Friday, Mar 01, 2002
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NEW DELHI, FEB. 28. She fought, but not hard enough against a crafty opponent. Rushmi Chakravarti had an honourable end to her campaign after a 3-6, 6-7 (4-7) defeat at the hands of the fourth-seeded Young-Ja Choi of Korea in the quarterfinals of the Syndicate Bank $ 25,000 ITF women's circuit tennis tournament at the DLTA Complex here on Thursday.
Though younger in comparison, the 20-year-old Korean was far too experienced and had such cunning variation, with a teasing drop to boot, that the Indian was fighting the odds through the match, though she had a spell of fine run to lead 4-1 in the second set.
The 246th ranked Korean was off the blocks swiftly, and took a 5-2 lead with breaks in the fifth and seventh games, capitalising on the tentative play of Rushmi. Choi had a no- nonsense approach and found the angles and placements with accuracy.
Rushmi played freely, briefly though, to show semblances of recovery with a break in the eighth game, but could not sustain the good flow for long as she conceded the set by dropping serve in the ninth game.
In the second set, Rushmi called the shots to race to a 4-1 lead with breaks in the first and fifth games. The 24-year- old National champion played her best during this phase when she revealed her resolve to make a fight of it, saving breakpoints in the second and fourth games.
However, the Korean clawed her way back to be on par at 4-4, after which a further exchange of breaks saw the match move into the tie-break.
The Korean was far too steady to the comfort of Rushmi in the tie-break, and needed only two volley winners, including a delectable drop on third matchpoint, to wind up the proceedings in an hour and 21 minutes.
Overall, it has been a good run for Rushmi, who had not won a round in singles in a $ 25,000 event before. With coaching guidance and a doze of self-belief, Rushmi should be able to better her record.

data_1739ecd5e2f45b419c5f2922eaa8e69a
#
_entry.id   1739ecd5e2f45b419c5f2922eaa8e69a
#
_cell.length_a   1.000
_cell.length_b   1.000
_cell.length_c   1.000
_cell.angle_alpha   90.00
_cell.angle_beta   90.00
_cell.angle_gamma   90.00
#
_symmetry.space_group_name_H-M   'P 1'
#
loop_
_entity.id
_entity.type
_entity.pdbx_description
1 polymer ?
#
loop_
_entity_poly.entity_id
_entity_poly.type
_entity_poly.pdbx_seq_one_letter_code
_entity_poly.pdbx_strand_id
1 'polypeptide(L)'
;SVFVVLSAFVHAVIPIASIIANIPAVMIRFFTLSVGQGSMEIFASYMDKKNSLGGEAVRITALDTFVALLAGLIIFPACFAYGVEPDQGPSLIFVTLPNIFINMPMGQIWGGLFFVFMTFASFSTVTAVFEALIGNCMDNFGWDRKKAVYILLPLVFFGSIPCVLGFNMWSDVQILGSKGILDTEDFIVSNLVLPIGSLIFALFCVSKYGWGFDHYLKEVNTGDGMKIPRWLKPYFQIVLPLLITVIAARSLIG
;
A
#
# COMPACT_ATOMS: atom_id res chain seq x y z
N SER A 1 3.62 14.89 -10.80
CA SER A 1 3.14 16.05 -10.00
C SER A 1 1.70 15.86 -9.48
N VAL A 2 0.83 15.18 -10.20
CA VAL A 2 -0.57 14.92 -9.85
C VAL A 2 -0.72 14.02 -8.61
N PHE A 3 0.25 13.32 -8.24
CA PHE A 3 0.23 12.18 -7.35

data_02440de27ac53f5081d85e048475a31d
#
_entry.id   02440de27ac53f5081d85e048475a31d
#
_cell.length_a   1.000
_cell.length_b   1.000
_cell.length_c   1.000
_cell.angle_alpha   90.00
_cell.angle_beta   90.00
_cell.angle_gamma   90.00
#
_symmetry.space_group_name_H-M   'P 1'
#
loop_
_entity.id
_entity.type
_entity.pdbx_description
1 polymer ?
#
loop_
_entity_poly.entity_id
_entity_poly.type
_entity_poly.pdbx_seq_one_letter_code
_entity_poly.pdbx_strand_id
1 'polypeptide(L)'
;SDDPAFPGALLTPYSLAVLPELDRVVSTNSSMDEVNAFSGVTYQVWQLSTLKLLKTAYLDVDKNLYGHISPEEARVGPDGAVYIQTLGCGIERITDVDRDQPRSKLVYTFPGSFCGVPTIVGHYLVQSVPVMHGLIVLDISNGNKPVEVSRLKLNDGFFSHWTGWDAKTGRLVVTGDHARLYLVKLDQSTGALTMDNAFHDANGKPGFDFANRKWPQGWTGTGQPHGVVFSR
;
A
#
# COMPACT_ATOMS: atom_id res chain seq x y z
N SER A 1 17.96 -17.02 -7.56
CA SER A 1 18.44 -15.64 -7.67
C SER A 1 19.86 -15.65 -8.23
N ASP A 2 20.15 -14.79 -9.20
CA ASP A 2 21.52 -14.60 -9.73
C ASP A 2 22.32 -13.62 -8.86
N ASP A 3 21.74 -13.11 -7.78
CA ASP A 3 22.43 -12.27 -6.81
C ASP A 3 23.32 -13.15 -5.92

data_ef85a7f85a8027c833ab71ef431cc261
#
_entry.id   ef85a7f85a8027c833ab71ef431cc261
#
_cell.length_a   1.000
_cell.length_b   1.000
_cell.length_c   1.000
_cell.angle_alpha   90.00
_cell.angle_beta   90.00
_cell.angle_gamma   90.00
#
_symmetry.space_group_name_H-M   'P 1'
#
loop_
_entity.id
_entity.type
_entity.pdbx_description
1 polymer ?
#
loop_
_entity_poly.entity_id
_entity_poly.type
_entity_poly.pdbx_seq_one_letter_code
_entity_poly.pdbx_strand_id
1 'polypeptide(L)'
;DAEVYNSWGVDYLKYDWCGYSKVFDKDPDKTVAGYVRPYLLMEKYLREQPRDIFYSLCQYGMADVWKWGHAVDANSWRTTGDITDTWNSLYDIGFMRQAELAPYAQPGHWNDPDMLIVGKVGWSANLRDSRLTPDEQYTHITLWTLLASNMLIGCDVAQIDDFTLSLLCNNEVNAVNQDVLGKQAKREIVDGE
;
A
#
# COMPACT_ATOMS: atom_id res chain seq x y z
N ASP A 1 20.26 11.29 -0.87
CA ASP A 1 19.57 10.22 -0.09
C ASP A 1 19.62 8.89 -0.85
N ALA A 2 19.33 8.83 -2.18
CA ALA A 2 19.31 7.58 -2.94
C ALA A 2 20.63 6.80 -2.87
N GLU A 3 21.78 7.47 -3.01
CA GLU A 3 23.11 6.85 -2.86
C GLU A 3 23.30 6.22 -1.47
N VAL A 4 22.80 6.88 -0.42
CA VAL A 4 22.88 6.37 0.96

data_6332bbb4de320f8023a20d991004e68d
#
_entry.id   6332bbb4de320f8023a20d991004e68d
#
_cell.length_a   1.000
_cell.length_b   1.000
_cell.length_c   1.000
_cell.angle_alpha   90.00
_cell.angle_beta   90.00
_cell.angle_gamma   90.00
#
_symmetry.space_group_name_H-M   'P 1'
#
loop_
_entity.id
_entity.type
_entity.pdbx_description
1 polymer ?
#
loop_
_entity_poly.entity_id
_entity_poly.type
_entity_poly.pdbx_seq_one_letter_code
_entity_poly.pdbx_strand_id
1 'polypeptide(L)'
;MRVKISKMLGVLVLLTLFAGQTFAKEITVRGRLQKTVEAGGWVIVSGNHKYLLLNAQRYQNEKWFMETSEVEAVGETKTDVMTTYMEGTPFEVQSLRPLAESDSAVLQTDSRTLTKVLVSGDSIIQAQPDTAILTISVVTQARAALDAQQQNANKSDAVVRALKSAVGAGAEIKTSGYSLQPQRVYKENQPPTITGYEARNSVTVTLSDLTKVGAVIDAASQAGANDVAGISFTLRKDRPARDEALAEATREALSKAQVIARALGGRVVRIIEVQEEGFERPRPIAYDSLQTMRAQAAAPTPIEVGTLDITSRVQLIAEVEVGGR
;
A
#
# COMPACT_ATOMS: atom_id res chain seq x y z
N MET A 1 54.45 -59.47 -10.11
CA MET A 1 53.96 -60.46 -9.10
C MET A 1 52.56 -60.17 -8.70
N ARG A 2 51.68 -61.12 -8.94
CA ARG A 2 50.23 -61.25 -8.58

Rushmi finished with $ 700 and nine WTA points. Choi will have the unenviable task of matching wits with Shuai Peng of China, who dismissed Sybillie Bammer of Austria for the loss of two games.
The intelligent Peng, with an all-round game and considerable athleticism, not to forget keen anticipation, had proved her worth in Mumbai last week, by winning the singles crown in the $ 10,000 event.
It should not be a surprise if she makes her second successive final, despite starting as a qualifier here. The 16- year-old Chinese has kept improving with every match, and has dropped a mere 20 games in six rounds, including three in the qualifying event, so far.
The other semifinal will feature Maria Kondratieva of Russia and Eva Birnerova of the Czech Republic.
Meanwhile, in the doubles event, the Indian challenge came to a surprisingly premature halt. Sai Jayalakshmy and Rushmi started brightly, taking a 5-1 lead, but lost their way thereafter with some loose play, against the second-seeded Koreans, Young-Ja Choi and Eun-Ha Kim, eventually losing 6-4, 3- 6, 0-6.
The top-seeded Manisha Malhotra in partnership with Kiwi Shelley Stephens also bowed out 1-6, 3-6 to Czech qualifiers, Eva Birnerova and Jana Hlavackova.
The doubles semifinalist teams collected 11.5 WTA points and $ 400 .
Singles (quarterfinals): Shuai Peng (Chn) bt Sybillie Bammer (Aut) 6-2, 6-0; Young-Ja Choi (Kor) bt Rushmi Chakravarti 6-3, 7-6 (7-4); Maria Kondratieva (Rus) bt Urska Vesenjak (Slo) 6-4, 6-0; Eva Birnerova (Cze) bt Dominika Luzarova (Cze) 6-2, 6-1.
Doubles (semifinals): Eva Birnerova and Jana Hlackova (Cze) bt Shelley Stephens (Nzl) and Manisha Malhotra 6-1, 6-3; Young-Ja Choi and Eun-Ha Kim (Kor) bt Sai Jayalakshmy and Rushmi Chakravarti 4-6, 6-3, 6-0.
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